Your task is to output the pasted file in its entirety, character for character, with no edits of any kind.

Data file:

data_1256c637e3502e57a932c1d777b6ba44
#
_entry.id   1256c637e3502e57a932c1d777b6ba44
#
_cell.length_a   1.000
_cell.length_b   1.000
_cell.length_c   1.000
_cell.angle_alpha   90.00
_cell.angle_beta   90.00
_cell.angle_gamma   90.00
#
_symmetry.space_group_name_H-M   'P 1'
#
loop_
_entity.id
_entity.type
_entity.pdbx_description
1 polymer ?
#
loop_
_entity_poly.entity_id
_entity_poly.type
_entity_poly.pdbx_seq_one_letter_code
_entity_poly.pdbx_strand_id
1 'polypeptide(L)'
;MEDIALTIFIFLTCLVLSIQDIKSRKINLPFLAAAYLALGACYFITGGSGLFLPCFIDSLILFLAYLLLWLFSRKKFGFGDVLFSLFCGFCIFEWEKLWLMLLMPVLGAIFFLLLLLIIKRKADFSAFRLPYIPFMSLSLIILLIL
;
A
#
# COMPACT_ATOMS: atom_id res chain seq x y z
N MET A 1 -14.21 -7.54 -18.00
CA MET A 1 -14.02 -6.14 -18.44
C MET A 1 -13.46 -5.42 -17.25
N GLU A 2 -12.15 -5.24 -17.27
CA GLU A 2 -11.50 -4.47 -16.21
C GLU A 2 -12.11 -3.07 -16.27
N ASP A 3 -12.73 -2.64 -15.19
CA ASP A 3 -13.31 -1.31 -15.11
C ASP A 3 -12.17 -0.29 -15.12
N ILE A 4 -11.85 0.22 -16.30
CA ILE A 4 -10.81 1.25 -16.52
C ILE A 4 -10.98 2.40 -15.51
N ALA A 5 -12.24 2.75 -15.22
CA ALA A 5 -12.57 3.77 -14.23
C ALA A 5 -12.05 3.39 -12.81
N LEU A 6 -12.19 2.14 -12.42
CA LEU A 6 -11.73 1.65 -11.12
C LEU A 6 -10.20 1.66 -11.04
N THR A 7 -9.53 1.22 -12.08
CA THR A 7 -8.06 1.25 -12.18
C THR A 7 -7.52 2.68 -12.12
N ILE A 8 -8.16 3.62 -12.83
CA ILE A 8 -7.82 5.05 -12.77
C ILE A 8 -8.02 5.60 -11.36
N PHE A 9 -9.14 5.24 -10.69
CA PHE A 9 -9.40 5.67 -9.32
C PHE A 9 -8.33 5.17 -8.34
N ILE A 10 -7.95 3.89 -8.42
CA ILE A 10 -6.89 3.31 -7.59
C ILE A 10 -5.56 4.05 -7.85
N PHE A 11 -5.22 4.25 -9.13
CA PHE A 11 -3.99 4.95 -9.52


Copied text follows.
data_1256c637e3502e57a932c1d777b6ba44
#
_entry.id   1256c637e3502e57a932c1d777b6ba44
#
_cell.length_a   1.000
_cell.length_b   1.000
_cell.length_c   1.000
_cell.angle_alpha   90.00
_cell.angle_beta   90.00
_cell.angle_gamma   90.00
#
_symmetry.space_group_name_H-M   'P 1'
#
loop_
_entity.id
_entity.type
_entity.pdbx_description
1 polymer ?
#
loop_
_entity_poly.entity_id
_entity_poly.type
_entity_poly.pdbx_seq_one_letter_code
_entity_poly.pdbx_strand_id
1 'polypeptide(L)'
;MEDIALTIFIFLTCLVLSIQDIKSRKINLPFLAAAYLALGACYFITGGSGLFLPCFIDSLILFLAYLLLWLFSRKKFGFGDVLFSLFCGFCIFEWEKLWLMLLMPVLGAIFFLLLLLIIKRKADFSAFRLPYIPFMSLSLIILLIL
;
A
#
# COMPACT_ATOMS: atom_id res chain seq x y z
N MET A 1 -14.21 -7.54 -18.00
CA MET A 1 -14.02 -6.14 -18.44
C MET A 1 -13.46 -5.42 -17.25
N GLU A 2 -12.15 -5.24 -17.27
CA GLU A 2 -11.50 -4.47 -16.21
C GLU A 2 -12.11 -3.07 -16.27
N ASP A 3 -12.73 -2.64 -15.19
CA ASP A 3 -13.31 -1.31 -15.11
C ASP A 3 -12.17 -0.29 -15.12
N ILE A 4 -11.85 0.22 -16.30
CA ILE A 4 -10.81 1.25 -16.52
C ILE A 4 -10.98 2.40 -15.51
N ALA A 5 -12.24 2.75 -15.22
CA ALA A 5 -12.57 3.77 -14.23
C ALA A 5 -12.05 3.39 -12.81
N LEU A 6 -12.19 2.14 -12.42
CA LEU A 6 -11.73 1.65 -11.12
C LEU A 6 -10.20 1.66 -11.04
N THR A 7 -9.53 1.22 -12.08
CA THR A 7 -8.06 1.25 -12.18
C THR A 7 -7.52 2.68 -12.12
N ILE A 8 -8.16 3.62 -12.83
CA ILE A 8 -7.82 5.05 -12.77
C ILE A 8 -8.02 5.60 -11.36
N PHE A 9 -9.14 5.24 -10.69
CA PHE A 9 -9.40 5.67 -9.32
C PHE A 9 -8.33 5.17 -8.34
N ILE A 10 -7.95 3.89 -8.42
CA ILE A 10 -6.89 3.31 -7.59
C ILE A 10 -5.56 4.05 -7.85
N PHE A 11 -5.22 4.25 -9.13
CA PHE A 11 -3.99 4.95 -9.52